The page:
Sunday, August 30, 2009

happy birthday!

Lots going on recently, lots to catch up on... Today's my 35th birthday (Aug 30). It's been a jam packed weekend, including a minor shopping spree (e.g. my wallet finally disintegrated), a trip to the taste of melbourne, and a sleepover at the newly built house of our great friends Tony and Emma. Last night I started to have amazing-food fatigue due to Emma's mouth-watering fresh-picked rosemary, white bean, salt, and olive oil on toasted bread, a beetroot, cream, and Parmesan carpaccio, rafts of savory dips, building up to a homemade thick crust three-berry cheesecake. I proposed to the white bean dip, but then remembered I was already spoken for. I was also touched by the card they made for me.

I suppose there's some expectation that there'll be looking forwards and backwards on a birthday. A recent conference in Melbourne included many US researchers that I knew from before moving here. In particular, I saw my grad school advisor Soroosh for a while, which has become a rare treat.

It's cliche to say that youth is wasted on the young, but it always seems to take some distance to appreciate the exceptional opportunities I've had. Similar to my old supervisor Phil, Soroosh is a charismatic visionary, knows the technical details, and he knows how to get people to do their best individually and as a group. It's one thing to get people to work as a "team", but it's a whole other thing to spread passion that others will keep for years to come.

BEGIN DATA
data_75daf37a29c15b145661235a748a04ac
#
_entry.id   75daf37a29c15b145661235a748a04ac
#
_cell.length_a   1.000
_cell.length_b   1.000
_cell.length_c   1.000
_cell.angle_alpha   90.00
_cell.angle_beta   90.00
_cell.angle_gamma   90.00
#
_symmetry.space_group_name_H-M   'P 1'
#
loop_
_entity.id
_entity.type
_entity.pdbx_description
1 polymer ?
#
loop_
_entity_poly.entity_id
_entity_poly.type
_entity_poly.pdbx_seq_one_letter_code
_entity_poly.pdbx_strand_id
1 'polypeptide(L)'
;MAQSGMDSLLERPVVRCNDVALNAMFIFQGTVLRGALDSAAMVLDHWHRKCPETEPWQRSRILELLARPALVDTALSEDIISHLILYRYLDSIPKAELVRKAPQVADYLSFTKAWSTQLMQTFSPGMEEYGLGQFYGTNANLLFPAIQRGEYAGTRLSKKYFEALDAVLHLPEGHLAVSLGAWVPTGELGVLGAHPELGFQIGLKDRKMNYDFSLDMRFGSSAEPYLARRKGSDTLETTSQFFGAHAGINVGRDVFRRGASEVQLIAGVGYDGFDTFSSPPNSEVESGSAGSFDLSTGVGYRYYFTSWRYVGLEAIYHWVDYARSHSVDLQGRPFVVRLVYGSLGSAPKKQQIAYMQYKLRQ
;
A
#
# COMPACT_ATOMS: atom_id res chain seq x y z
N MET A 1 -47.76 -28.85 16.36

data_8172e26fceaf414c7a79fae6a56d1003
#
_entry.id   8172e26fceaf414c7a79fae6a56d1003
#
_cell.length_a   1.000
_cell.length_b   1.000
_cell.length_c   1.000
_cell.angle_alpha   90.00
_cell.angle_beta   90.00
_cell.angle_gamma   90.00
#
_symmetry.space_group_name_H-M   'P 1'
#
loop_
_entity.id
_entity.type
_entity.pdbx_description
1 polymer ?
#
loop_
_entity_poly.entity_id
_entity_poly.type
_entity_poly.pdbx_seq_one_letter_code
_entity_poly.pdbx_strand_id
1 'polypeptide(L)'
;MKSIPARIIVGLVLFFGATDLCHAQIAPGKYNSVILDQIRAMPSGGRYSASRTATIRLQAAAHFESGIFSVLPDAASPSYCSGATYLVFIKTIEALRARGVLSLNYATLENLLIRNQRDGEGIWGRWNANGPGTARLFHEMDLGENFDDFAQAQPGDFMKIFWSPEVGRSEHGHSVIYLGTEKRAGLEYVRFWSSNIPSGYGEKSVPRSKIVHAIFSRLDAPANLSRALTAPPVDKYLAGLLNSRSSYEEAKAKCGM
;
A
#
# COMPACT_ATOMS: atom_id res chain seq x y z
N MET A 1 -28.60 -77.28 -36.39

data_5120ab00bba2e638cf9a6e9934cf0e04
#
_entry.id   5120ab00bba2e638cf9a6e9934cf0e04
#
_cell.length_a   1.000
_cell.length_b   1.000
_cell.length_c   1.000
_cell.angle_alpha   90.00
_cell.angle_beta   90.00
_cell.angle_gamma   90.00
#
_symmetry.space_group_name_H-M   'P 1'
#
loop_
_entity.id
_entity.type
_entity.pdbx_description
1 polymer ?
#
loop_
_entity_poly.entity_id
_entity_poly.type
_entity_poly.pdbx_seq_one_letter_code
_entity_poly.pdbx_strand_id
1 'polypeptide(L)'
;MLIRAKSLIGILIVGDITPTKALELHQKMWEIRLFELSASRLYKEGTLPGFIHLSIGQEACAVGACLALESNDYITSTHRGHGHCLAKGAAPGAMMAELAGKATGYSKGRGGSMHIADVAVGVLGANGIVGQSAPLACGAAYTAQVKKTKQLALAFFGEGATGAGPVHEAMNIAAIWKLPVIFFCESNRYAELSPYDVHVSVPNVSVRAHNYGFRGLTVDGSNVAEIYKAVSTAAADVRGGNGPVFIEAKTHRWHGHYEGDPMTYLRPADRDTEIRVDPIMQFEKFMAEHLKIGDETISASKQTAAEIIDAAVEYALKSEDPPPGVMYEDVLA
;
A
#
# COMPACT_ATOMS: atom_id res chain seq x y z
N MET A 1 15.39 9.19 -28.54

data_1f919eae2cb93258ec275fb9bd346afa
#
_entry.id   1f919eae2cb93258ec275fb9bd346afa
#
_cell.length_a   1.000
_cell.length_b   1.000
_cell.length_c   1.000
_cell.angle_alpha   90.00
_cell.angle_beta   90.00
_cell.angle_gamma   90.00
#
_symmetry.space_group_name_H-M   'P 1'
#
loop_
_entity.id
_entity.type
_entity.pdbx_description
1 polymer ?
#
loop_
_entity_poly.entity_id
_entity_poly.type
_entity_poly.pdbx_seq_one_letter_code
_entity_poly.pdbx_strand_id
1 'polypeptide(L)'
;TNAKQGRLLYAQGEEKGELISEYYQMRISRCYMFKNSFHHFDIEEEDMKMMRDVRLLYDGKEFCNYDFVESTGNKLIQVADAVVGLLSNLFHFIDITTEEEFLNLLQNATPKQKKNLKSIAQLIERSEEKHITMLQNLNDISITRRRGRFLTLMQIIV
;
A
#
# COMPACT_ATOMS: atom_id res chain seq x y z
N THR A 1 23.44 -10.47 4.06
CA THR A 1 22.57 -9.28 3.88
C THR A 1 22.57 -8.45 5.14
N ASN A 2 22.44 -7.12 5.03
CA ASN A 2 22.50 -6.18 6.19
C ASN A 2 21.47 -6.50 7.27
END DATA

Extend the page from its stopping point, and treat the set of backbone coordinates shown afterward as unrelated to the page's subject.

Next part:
Don't think I'm exaggerating when I feel I've sat at the foot of masters. Occasionally without even knowing it... I remember the time that Soroosh invited some of his younger students to a lavish dinner party at his house and I sat next to Bob Corell and asked him "so uh what do you do?"... Bob is impossibly famous, often described as the George Washington of the US Global Climate Change Research Program... I had a knack for it, doing the same when Soroosh introduced me to Thomas Dunne and later James Dooge, both titans of hydrology.

Of course, everyone dreams of being 21 again, knowing what they know now. I'm coming to appreciate that not being able to go back is not something to be remorseful about, because, if anything, some never had those opportunities in the first place. Better to have those once in a lifetime experiences, I guess, than to never have them at all. Tom

Tuesday, August 25, 2009